Hubert Burda Media

Season of Giving

Melissa Kwee, CEO of the National Volunteer & Philanthropy Centre, shares eight ways to be a giver in 2015.


Plan tax relief giving ahead of time

We can all plan for more tax efficient giving. Do a quick calculation and know how much you want to reduce your tax burden ahead of time.

Celebrate by giving

Instead of collecting more things we don’t really need, designate a charity or cause to direct your birthday, anniversary, wedding or other celebratory gifts. See

Give up one thing to give

Think of one thing you could do without, ever or once a week. Save $5 a day on coffee and that’s $1825 a year! Imagine what it would be if it was larger purchase!


Explore something that has always caught your heart strings. If it’s your first time, then do a one day activity to start or get into a project with friends. See

Integrate giving and travel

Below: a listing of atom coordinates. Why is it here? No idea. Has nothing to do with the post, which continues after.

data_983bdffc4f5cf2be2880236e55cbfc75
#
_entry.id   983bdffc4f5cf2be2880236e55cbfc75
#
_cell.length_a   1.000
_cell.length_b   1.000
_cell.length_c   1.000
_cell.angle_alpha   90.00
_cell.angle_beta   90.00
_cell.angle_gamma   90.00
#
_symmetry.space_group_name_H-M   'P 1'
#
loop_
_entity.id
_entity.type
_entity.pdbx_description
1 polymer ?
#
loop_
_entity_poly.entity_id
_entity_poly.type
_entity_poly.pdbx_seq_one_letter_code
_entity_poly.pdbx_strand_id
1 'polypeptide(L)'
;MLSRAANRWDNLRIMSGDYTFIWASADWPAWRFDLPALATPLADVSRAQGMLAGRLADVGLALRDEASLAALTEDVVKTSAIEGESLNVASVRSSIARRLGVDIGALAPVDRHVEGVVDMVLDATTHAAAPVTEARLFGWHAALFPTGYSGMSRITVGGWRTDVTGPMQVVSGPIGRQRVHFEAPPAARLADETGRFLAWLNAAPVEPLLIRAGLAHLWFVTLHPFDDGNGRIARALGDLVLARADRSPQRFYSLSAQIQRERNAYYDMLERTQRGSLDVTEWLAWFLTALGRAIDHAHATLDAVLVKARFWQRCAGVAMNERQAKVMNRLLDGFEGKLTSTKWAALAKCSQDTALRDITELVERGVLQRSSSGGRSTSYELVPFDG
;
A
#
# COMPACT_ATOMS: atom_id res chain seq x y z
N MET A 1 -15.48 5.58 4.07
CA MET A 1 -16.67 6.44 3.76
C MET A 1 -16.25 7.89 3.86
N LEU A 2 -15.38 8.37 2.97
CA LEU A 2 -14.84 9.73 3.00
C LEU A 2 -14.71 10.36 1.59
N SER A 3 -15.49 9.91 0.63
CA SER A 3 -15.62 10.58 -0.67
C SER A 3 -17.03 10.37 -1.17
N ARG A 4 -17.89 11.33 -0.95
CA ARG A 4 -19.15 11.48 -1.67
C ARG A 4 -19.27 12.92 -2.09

On one of your travels, select a charity at the location that helps the local community, protects the environment or wildlife or perhaps preserves some of their heritage. After all, a great destination is where the whole community benefits from your tourist dollar.

Start a family tradition

The spirit of giving starts at home. Consider an annual giving project that helps build values and character in your kids. My aunt used to give her kids a small sum of money and their job was to wisely give it away. They could add to the money, volunteer time, or outreach friends to match or seek additional pledges to support their cause of choice. I recall it building compassion, creativity and entrepreneurial flair in their characters.

Compete for a cause

People love competitions and I’d love to see more of us compete for a cause: completing a marathon, doing an extreme sport, or just participating in a hobby competitively for a purpose is great way to share your competitive spirit.

Be a good neighbour

I remember my mother bringing fruit over to our new neighbours and likewise receiving a nice cake in return. Our neighbours can literally be the people who move in next door, or they can be the people who live a stone’s throw from us who may be in a time of need. Feed or walk their dogs, watch their kids, share your food, or just visit someone who may be alone.
For information on how to start a fund to help a beneficiary, click here.